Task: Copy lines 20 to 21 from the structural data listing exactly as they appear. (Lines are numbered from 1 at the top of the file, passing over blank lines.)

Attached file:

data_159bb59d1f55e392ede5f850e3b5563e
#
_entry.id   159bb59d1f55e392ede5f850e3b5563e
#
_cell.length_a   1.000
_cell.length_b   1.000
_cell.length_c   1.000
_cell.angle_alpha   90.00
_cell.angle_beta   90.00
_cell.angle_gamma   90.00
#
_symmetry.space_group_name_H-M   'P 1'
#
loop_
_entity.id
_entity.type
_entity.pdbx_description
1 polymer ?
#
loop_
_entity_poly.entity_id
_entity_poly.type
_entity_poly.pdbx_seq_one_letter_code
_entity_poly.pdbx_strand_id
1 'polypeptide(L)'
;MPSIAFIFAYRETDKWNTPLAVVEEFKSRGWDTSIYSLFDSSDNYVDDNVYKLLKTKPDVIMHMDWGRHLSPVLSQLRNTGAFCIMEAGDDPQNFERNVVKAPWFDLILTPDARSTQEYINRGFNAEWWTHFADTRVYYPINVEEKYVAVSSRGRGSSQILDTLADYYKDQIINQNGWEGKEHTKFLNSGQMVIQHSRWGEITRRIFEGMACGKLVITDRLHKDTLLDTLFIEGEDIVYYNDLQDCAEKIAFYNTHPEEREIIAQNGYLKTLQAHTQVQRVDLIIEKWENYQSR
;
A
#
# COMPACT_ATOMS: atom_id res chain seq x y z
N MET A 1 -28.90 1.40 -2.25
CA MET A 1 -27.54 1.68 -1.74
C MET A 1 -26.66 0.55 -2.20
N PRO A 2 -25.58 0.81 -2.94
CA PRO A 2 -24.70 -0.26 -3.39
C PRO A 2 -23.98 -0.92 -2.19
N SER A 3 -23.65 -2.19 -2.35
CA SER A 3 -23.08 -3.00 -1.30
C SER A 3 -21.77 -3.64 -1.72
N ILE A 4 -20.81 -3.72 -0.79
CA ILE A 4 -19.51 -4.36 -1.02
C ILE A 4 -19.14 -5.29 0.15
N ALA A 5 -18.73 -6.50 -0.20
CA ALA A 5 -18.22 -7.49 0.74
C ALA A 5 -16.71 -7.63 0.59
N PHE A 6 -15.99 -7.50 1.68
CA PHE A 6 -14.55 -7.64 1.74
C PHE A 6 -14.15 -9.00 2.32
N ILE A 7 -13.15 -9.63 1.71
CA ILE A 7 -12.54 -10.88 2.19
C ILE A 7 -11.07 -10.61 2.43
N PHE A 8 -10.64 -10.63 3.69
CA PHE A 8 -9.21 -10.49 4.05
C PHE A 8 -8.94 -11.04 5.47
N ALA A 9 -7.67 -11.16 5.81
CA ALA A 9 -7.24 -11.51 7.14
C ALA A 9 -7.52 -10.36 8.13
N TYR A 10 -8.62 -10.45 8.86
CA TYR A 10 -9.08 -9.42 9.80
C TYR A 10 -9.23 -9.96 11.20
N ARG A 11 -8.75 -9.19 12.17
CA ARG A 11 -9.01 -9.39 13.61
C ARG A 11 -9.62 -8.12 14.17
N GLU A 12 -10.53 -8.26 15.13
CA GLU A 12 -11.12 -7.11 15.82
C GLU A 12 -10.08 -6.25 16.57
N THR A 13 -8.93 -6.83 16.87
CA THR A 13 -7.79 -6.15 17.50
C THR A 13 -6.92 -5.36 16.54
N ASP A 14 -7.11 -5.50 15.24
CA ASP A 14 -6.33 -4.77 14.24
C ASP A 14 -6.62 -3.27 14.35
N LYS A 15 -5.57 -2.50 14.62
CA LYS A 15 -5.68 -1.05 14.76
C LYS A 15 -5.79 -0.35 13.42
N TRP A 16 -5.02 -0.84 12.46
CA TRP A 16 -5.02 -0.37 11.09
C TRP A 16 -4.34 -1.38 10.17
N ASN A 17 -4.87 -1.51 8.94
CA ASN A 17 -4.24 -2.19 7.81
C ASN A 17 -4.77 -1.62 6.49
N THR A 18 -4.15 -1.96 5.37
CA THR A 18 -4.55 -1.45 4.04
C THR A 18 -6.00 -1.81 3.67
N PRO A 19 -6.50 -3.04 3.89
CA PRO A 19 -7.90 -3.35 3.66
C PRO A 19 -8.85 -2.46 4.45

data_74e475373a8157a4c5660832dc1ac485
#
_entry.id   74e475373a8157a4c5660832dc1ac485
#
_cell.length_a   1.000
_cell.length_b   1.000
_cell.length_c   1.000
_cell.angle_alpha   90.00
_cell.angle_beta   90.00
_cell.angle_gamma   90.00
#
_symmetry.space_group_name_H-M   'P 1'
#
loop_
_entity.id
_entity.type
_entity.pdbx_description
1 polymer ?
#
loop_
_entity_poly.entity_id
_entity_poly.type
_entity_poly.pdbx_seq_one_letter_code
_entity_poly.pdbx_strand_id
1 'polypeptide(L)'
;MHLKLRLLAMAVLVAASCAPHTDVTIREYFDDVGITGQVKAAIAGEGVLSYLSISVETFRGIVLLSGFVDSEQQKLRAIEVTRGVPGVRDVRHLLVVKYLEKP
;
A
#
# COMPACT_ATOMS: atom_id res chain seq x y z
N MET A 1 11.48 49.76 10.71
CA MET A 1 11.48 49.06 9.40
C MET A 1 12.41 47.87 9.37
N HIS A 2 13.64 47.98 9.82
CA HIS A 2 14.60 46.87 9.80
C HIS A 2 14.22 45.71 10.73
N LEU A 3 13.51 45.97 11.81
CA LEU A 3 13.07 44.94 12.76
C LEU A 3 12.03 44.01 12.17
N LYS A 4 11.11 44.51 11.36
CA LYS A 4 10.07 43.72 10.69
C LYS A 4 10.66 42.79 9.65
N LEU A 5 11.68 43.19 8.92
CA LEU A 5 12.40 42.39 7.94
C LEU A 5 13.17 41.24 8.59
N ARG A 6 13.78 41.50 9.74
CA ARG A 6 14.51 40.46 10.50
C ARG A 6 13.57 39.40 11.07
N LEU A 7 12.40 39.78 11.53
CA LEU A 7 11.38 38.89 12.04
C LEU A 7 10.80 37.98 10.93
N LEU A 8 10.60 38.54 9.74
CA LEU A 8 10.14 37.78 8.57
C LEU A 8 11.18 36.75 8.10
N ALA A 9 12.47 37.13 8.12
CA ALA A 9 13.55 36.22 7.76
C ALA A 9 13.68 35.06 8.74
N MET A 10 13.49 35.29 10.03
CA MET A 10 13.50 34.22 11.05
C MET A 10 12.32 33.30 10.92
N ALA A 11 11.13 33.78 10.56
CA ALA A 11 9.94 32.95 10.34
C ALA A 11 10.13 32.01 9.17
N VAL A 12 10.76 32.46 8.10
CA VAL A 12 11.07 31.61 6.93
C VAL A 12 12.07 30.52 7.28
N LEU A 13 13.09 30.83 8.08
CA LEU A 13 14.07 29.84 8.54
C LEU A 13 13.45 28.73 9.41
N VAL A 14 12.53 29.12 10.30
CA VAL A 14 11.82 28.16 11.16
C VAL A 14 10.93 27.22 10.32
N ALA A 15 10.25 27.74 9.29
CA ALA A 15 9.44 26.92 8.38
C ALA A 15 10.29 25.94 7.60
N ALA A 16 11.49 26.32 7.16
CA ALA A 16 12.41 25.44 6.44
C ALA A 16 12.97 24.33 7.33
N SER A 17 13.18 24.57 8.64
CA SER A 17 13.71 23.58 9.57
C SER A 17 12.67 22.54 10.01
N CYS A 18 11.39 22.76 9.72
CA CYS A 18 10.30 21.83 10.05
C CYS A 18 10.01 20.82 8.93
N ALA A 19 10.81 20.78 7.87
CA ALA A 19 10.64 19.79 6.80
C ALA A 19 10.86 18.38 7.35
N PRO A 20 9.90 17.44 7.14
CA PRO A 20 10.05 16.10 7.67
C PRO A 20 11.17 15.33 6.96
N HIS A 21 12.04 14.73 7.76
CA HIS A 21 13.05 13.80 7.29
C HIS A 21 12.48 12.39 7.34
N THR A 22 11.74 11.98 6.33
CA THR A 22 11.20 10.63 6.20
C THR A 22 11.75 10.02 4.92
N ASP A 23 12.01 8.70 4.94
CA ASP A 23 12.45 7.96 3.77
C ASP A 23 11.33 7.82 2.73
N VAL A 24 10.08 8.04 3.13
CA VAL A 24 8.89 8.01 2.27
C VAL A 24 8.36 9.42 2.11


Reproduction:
loop_
_entity_poly.entity_id